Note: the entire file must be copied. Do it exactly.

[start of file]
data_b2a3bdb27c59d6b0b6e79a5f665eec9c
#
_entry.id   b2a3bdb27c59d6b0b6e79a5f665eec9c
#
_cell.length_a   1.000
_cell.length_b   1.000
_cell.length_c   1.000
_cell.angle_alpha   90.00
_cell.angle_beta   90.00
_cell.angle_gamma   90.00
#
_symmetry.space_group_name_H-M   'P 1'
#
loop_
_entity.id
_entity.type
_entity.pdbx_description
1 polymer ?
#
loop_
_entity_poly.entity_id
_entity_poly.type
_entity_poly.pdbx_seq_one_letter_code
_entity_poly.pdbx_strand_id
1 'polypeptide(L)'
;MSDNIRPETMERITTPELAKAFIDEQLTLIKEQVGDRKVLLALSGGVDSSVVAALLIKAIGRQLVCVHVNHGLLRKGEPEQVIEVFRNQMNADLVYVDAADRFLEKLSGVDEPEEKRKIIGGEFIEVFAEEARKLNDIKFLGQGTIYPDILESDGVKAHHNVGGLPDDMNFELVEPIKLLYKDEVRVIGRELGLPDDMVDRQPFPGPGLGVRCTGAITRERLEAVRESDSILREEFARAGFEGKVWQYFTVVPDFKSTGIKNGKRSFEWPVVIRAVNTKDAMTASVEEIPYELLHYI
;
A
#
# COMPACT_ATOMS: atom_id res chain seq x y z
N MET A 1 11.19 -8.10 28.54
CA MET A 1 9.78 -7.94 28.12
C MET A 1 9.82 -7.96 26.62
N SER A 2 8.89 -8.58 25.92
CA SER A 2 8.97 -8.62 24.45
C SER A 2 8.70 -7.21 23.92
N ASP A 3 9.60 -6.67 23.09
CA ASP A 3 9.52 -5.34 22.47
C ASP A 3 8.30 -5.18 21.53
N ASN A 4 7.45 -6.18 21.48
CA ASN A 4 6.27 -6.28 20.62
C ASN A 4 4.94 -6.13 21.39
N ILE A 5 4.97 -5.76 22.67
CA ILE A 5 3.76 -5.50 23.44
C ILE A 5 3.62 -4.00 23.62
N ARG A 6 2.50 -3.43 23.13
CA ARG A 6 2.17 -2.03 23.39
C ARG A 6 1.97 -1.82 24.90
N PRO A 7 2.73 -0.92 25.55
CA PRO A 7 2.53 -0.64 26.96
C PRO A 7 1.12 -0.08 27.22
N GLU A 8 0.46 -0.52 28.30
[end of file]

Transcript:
data_b2a3bdb27c59d6b0b6e79a5f665eec9c
#
_entry.id   b2a3bdb27c59d6b0b6e79a5f665eec9c
#
_cell.length_a   1.000
_cell.length_b   1.000
_cell.length_c   1.000
_cell.angle_alpha   90.00
_cell.angle_beta   90.00
_cell.angle_gamma   90.00
#
_symmetry.space_group_name_H-M   'P 1'
#
loop_
_entity.id
_entity.type
_entity.pdbx_description
1 polymer ?
#
loop_
_entity_poly.entity_id
_entity_poly.type
_entity_poly.pdbx_seq_one_letter_code
_entity_poly.pdbx_strand_id
1 'polypeptide(L)'
;MSDNIRPETMERITTPELAKAFIDEQLTLIKEQVGDRKVLLALSGGVDSSVVAALLIKAIGRQLVCVHVNHGLLRKGEPEQVIEVFRNQMNADLVYVDAADRFLEKLSGVDEPEEKRKIIGGEFIEVFAEEARKLNDIKFLGQGTIYPDILESDGVKAHHNVGGLPDDMNFELVEPIKLLYKDEVRVIGRELGLPDDMVDRQPFPGPGLGVRCTGAITRERLEAVRESDSILREEFARAGFEGKVWQYFTVVPDFKSTGIKNGKRSFEWPVVIRAVNTKDAMTASVEEIPYELLHYI
;
A
#
# COMPACT_ATOMS: atom_id res chain seq x y z
N MET A 1 11.19 -8.10 28.54
CA MET A 1 9.78 -7.94 28.12
C MET A 1 9.82 -7.96 26.62
N SER A 2 8.89 -8.58 25.92
CA SER A 2 8.97 -8.62 24.45
C SER A 2 8.70 -7.21 23.92
N ASP A 3 9.60 -6.67 23.09
CA ASP A 3 9.52 -5.34 22.47
C ASP A 3 8.30 -5.18 21.53
N ASN A 4 7.45 -6.18 21.48
CA ASN A 4 6.27 -6.28 20.62
C ASN A 4 4.94 -6.13 21.39
N ILE A 5 4.97 -5.76 22.67
CA ILE A 5 3.76 -5.50 23.44
C ILE A 5 3.62 -4.00 23.62
N ARG A 6 2.50 -3.43 23.13
CA ARG A 6 2.17 -2.03 23.39
C ARG A 6 1.97 -1.82 24.90
N PRO A 7 2.73 -0.92 25.55
CA PRO A 7 2.53 -0.64 26.96
C PRO A 7 1.12 -0.08 27.22
N GLU A 8 0.46 -0.52 28.30